A database of predefined material models are included with FDTD++4, which provide the most accurate and physically-meaningful fits to experimental optical data than can be found anywhere else.



Simple User Interface

FDTD++ contains a simple and flexible user interface.

First of all, any computational domain or structure can be imported from CAD software, as was discussed above.

In addition, any material can be modeled (if not already found in the materials database) using a simple input file (see the image to the right, for example, as well as the FDTD++ wiki). In development is the ability to use experimental optical constants directly, with accurate fits to the data provided automatically provided.

Finally, all simulation (FDTD) parameters are adjustable using a simple input file (see the image to the far right, for example, as well as the FDTD++ wiki). Though, most of these are automatically optimized and calculated by FDTD++, for simplicity and robustness.

FDTD++ materials file
FDTD++ parameters file

gold film transmission spectra
gold nanowire cross sections

Data Processing / Post-processing

FDTD++ contains a number of advanced tools for data processing/post-processing the simulation data. First of all, the electromagentic fields are output (if desired) in the rich SILO format, as well as the time domain and/or frequency domain. Additionally, for isolated structures, cross sections (absorption, scattering, and extinction) can be calculated as a function of energy. For example, the image to the immediate left shows cross sections for gold nanowires of various sizes3. For periodic structures, transmission, reflection, and absorption spectra can be calculated, as shown, for example, in the image to the far left for thin gold films4.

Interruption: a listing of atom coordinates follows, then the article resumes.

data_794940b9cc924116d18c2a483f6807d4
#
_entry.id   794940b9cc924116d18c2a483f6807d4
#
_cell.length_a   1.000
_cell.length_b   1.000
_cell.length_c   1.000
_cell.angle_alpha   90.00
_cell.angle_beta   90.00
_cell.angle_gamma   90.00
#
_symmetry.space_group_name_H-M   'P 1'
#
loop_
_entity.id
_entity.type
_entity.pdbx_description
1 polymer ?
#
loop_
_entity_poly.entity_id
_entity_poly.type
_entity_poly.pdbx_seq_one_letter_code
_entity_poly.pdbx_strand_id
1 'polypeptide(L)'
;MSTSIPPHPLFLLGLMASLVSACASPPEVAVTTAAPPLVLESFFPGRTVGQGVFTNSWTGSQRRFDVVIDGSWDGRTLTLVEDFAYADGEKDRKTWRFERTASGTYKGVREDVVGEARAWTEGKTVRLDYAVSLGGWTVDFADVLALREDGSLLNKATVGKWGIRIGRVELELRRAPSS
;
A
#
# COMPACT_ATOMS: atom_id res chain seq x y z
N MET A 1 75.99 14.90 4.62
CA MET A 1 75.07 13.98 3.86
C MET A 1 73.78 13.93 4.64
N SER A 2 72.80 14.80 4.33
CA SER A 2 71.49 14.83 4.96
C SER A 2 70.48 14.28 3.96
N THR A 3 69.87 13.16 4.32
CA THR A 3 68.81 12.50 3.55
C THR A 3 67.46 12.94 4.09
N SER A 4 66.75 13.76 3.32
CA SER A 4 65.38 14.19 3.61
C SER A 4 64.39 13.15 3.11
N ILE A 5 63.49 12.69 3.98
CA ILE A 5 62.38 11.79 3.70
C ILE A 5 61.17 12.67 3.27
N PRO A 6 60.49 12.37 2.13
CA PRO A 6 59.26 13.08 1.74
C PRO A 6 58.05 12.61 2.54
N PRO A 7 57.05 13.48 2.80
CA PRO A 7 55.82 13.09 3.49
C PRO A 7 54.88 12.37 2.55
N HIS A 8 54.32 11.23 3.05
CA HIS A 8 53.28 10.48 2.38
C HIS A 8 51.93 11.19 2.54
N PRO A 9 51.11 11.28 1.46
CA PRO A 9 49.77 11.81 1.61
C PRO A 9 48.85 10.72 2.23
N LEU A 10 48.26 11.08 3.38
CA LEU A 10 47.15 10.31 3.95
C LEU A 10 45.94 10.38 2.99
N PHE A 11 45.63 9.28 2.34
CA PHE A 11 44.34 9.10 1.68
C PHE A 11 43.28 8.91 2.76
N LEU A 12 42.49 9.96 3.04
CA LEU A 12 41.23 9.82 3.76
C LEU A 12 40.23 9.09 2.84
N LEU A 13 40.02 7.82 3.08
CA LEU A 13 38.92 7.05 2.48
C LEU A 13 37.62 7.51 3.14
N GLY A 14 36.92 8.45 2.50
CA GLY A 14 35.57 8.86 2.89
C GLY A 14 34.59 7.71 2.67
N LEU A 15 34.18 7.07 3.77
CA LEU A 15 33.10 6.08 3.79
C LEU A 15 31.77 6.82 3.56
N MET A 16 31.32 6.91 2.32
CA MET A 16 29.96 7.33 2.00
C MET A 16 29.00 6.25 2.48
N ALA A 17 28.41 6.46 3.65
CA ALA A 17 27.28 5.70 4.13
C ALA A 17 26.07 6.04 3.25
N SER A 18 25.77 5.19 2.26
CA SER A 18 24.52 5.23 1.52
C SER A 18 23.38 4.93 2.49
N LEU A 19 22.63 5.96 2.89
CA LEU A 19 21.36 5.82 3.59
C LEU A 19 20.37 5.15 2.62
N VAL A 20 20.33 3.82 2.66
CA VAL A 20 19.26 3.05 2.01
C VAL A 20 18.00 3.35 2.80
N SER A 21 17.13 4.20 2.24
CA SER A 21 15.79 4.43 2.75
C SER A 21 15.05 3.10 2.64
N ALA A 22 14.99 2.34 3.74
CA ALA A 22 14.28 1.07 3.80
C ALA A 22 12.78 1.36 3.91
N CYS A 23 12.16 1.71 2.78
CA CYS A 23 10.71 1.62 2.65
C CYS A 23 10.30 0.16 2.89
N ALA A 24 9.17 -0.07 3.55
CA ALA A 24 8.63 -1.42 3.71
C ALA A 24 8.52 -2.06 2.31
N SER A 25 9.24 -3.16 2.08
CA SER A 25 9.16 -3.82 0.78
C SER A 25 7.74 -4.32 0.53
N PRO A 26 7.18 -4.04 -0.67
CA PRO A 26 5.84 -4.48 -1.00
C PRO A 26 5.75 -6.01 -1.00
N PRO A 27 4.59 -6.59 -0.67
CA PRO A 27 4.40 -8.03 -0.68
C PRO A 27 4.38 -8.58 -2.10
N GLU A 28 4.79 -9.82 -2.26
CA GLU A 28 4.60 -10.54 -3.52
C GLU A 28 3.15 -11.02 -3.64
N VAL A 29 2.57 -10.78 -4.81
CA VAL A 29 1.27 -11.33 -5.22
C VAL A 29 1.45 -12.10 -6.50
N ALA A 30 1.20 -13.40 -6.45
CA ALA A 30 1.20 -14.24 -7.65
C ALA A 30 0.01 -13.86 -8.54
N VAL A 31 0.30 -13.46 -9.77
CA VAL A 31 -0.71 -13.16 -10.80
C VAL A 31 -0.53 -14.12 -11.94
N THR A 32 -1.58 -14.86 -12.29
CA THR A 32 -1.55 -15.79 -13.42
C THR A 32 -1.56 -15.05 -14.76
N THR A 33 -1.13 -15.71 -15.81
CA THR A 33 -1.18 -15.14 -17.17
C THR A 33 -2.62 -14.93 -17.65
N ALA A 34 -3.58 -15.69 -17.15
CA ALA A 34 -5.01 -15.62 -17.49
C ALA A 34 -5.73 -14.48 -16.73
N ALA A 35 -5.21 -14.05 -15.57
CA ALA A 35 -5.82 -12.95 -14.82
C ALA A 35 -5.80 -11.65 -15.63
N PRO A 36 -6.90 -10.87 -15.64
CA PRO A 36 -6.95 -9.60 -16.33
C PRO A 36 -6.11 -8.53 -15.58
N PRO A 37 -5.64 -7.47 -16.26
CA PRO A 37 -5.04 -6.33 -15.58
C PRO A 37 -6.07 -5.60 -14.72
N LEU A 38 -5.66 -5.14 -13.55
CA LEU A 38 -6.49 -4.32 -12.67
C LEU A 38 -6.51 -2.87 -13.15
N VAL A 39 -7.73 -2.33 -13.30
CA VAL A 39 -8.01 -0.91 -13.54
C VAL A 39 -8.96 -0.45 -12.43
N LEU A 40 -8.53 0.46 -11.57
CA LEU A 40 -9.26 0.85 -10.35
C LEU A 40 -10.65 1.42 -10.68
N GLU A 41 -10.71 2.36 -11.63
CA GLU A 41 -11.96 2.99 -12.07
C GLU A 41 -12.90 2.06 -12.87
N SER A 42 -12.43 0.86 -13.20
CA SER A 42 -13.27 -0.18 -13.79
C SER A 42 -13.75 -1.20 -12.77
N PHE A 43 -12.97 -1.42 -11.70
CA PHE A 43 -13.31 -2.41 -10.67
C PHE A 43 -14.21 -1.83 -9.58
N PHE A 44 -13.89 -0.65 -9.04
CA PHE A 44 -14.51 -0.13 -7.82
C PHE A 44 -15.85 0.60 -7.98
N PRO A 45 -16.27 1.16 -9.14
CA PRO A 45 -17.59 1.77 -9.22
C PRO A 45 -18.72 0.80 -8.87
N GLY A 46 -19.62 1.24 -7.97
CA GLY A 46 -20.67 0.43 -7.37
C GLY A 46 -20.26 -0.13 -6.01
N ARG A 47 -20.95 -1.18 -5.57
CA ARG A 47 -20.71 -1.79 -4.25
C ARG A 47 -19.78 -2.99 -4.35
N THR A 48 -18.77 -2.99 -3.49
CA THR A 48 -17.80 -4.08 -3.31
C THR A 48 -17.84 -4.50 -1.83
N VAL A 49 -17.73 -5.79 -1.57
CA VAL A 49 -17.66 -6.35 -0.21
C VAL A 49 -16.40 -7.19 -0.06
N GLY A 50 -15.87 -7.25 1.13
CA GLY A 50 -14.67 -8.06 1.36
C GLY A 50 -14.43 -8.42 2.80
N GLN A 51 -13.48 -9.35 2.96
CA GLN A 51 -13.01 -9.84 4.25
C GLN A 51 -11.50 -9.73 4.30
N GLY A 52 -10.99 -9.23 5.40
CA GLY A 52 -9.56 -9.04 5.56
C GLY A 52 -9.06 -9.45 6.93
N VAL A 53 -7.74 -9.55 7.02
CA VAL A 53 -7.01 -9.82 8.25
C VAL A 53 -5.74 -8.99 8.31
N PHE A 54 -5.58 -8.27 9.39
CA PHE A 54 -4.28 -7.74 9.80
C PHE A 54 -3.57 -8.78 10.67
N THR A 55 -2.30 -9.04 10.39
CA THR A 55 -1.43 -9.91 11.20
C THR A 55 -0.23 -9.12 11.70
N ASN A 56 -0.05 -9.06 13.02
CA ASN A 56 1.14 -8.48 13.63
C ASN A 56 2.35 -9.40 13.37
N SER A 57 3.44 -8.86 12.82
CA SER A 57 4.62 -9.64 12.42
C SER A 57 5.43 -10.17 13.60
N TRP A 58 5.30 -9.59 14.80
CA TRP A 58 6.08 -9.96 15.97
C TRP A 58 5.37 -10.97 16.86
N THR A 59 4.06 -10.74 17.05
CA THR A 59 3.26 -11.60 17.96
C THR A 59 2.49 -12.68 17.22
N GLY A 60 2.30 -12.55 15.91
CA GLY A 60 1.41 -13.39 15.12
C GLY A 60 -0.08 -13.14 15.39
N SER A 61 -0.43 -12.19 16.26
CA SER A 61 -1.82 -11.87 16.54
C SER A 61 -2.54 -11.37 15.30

FDTD++ has been designed from the ground up to be highly scalable, in order to take advantage of the speedup offered by high-performance computing. Based on the Message Passing Interface (MPI) system, FDTD++ is capable of performing simulations on systems ranging from personal computers to massively parallel systems. In fact, FDTD++ has been tested on a number of computing architectures, and is found to be stable even when performing simulations on 100K+ cores. An example of the Titan supercomputer is shown to the right. This means that there is no limit to the size of simulation that can be performed, in terms of time, memory, etc.


Titan supercomputer

Notes and References

  1. A. Taflove and S. C. Hagness, “Computational Electrodynamics: The Finite-Difference Time-Domain Method,” 3rd Edition, Artech House: 2005. ISBN 978-1580538329.
  2. J. A. Roden and S. D. Gedney, “Convolution PML (CPML): An efficient FDTD implementation of the CFS-PML for arbitrary media,” Microwave Opt. Tech. Lett. 27, 334-339 (2000).
  3. J. M. McMahon, S. K. Gray, and G. C. Schatz, “Nonlocal Optical Response of Metal Nanostructures with Arbitrary Shape,” Phys. Rev. Lett. 103, 097403 (2009).
  4. J. M. McMahon, S. K. Gray, and G. C. Schatz, “Calculating nonlocal optical properties of structures with arbitrary shape,” Phys. Rev. B 82, 035423 (2010).
  5. J. M. McMahon, S. K. Gray, and G. C. Schatz, “A discrete action principle for electrodynamics and the construction of explicit symplectic integrators for linear, non-dispersive media,” J. Comput. Phys. 228, 3421-3432 (2009).
  6. SALOME is not included with FDTD++. It is open source software though, and can be obtained here.
  7. Technically, the large user base is for jFDTD3D, but such users are encouraged to switch over to FDTD++.